Andrew Lang

Honorary Fellow, Merton College, Oxford

The Making of Religion

In the first Gifford Lectures at the University of St Andrews, Lang argues that while religion can be explained with the assistance of psychology and anthropology, the recognition of a supreme being may have been divinely instilled. Knowledge of God is not reached through evolution, contact with missionaries, or from the remnant of some fallen civilised race; instead, it ‘occurs in the lowest-known grades of savagery’.


Andrew Lang was born on 31 March 1844 in Selkirk, Scotland. Lang was a classicist, compiler of folklore and mythology, anthropologist, historian, and the best-known journalist of his day. Educated primarily at Scottish universities, he graduated from Balliol College, Oxford, in 1868, and was an honorary fellow of Merton College until 1874. He spent most of his career writing for the Daily News and Morning Post and was the literary editor of Longman’s Magazine.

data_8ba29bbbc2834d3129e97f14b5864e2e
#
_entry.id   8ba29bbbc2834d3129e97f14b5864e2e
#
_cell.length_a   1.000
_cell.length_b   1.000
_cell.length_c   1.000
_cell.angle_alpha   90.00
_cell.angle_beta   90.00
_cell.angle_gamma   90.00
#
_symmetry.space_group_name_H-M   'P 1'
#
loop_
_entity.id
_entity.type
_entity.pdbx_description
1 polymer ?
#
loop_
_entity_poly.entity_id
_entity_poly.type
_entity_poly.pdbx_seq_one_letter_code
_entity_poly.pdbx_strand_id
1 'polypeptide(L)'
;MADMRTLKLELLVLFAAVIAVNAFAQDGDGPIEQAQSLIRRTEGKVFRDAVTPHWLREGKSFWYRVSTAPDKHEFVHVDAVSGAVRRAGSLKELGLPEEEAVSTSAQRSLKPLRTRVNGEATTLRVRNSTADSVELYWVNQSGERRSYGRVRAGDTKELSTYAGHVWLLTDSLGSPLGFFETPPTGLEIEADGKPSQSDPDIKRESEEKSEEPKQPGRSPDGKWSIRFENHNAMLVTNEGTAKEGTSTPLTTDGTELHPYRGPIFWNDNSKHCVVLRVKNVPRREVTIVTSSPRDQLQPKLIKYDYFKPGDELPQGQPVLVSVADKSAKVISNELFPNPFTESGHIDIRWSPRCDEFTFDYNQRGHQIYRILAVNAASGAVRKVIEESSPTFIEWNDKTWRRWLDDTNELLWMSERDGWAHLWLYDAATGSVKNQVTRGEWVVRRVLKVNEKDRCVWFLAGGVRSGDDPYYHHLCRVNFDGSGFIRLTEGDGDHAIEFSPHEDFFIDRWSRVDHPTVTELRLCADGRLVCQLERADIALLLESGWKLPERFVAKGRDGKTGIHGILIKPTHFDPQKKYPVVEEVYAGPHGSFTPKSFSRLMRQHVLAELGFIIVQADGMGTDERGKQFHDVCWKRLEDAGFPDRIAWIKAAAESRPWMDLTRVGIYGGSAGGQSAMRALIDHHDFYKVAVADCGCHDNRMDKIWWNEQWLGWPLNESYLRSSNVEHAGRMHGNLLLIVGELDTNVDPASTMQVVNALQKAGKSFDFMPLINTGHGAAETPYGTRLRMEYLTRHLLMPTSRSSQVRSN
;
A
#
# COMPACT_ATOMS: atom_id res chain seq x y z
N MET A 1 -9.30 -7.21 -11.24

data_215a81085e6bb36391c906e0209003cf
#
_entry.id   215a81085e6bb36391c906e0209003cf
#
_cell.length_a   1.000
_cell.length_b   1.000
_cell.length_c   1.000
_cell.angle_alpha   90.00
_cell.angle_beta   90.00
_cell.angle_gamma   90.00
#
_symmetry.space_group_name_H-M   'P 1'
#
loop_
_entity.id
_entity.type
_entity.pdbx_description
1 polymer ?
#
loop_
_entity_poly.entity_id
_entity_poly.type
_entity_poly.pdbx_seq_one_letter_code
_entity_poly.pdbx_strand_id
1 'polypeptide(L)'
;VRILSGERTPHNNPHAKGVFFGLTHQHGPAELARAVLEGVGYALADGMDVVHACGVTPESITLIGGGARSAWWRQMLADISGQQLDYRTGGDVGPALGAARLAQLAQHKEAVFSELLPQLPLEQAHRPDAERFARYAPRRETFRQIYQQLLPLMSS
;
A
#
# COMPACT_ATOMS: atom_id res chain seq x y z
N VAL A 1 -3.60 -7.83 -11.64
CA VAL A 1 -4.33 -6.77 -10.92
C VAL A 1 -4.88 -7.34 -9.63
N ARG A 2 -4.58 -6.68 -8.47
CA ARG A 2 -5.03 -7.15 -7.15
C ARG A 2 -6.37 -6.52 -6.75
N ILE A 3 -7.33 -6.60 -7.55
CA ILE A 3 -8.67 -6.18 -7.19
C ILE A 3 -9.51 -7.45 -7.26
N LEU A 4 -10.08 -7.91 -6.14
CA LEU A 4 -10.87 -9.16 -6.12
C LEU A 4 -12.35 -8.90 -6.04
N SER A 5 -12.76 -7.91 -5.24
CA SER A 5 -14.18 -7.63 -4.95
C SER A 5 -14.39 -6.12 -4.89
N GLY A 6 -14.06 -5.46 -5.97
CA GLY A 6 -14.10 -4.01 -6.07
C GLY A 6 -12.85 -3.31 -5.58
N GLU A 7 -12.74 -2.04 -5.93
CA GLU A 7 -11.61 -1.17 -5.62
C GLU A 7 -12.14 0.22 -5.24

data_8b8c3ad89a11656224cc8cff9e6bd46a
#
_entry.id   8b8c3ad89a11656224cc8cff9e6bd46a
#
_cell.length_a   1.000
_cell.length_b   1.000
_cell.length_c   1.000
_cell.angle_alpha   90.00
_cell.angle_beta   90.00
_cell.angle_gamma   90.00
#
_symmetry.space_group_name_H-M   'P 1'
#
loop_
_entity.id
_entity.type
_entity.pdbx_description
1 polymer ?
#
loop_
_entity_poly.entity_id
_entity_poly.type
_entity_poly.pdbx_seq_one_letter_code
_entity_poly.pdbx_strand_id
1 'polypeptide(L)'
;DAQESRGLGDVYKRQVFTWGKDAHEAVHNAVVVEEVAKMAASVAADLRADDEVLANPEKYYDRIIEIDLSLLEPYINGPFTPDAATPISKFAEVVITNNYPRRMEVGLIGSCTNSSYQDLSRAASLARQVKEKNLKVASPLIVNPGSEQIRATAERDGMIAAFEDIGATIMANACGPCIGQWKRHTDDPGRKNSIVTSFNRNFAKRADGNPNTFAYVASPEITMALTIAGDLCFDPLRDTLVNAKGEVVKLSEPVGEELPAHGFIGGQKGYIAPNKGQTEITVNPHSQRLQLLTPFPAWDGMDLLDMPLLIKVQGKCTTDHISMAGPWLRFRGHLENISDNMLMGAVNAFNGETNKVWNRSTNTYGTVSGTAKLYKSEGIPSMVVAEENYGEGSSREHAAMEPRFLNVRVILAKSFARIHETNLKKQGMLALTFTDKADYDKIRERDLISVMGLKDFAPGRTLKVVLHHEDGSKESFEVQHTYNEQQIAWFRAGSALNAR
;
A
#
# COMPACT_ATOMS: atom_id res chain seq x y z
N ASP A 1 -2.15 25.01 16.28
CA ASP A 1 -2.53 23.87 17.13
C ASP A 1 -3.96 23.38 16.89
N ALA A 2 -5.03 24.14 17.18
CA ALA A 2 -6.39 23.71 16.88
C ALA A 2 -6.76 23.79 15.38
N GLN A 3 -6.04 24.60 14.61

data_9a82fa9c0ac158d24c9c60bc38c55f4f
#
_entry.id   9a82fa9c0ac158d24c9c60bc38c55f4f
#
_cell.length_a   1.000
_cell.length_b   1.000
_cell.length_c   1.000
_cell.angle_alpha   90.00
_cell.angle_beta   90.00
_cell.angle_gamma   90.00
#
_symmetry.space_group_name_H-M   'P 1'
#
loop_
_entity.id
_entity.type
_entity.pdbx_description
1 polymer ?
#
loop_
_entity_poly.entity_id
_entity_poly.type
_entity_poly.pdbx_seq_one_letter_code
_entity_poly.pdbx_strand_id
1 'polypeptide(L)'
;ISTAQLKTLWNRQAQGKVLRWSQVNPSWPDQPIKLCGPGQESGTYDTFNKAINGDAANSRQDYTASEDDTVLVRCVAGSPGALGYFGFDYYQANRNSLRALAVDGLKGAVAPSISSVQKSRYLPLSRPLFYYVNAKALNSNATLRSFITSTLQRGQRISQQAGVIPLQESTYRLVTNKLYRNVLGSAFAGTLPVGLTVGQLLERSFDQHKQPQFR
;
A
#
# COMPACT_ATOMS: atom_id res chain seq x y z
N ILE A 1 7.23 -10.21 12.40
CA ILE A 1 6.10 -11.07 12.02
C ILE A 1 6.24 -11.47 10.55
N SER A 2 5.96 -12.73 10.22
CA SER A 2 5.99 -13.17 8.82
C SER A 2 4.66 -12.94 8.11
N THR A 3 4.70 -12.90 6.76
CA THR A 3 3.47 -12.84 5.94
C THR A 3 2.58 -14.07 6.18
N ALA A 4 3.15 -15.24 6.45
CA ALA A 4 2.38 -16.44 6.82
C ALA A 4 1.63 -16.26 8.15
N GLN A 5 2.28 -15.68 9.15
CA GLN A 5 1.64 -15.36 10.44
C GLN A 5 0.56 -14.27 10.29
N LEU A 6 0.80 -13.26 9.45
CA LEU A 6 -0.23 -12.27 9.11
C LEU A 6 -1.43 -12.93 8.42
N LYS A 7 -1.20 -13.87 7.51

Before becoming president of the Society for Psychical Research in 1911, Lang authored The Book of Dreams and Ghosts (1897), Magic and Religion (1901), and The Secret of the Totem (1905). Together with his wife, he translated and adapted traditional folk and fairy tales, and their Blue Fairy Book (1889) is a classic. He wrote versions of the Odyssey (1879) and the Iliad (1882), and his other works include Custom and Myth (1884), Myth, Literature and Religion (1887), History of Scotland (1900–1907), The Mystery of Mary Stuart (1901), and John Knox and the Reformation (1905).

Published/Archival Resources
Published as The Making of Religion.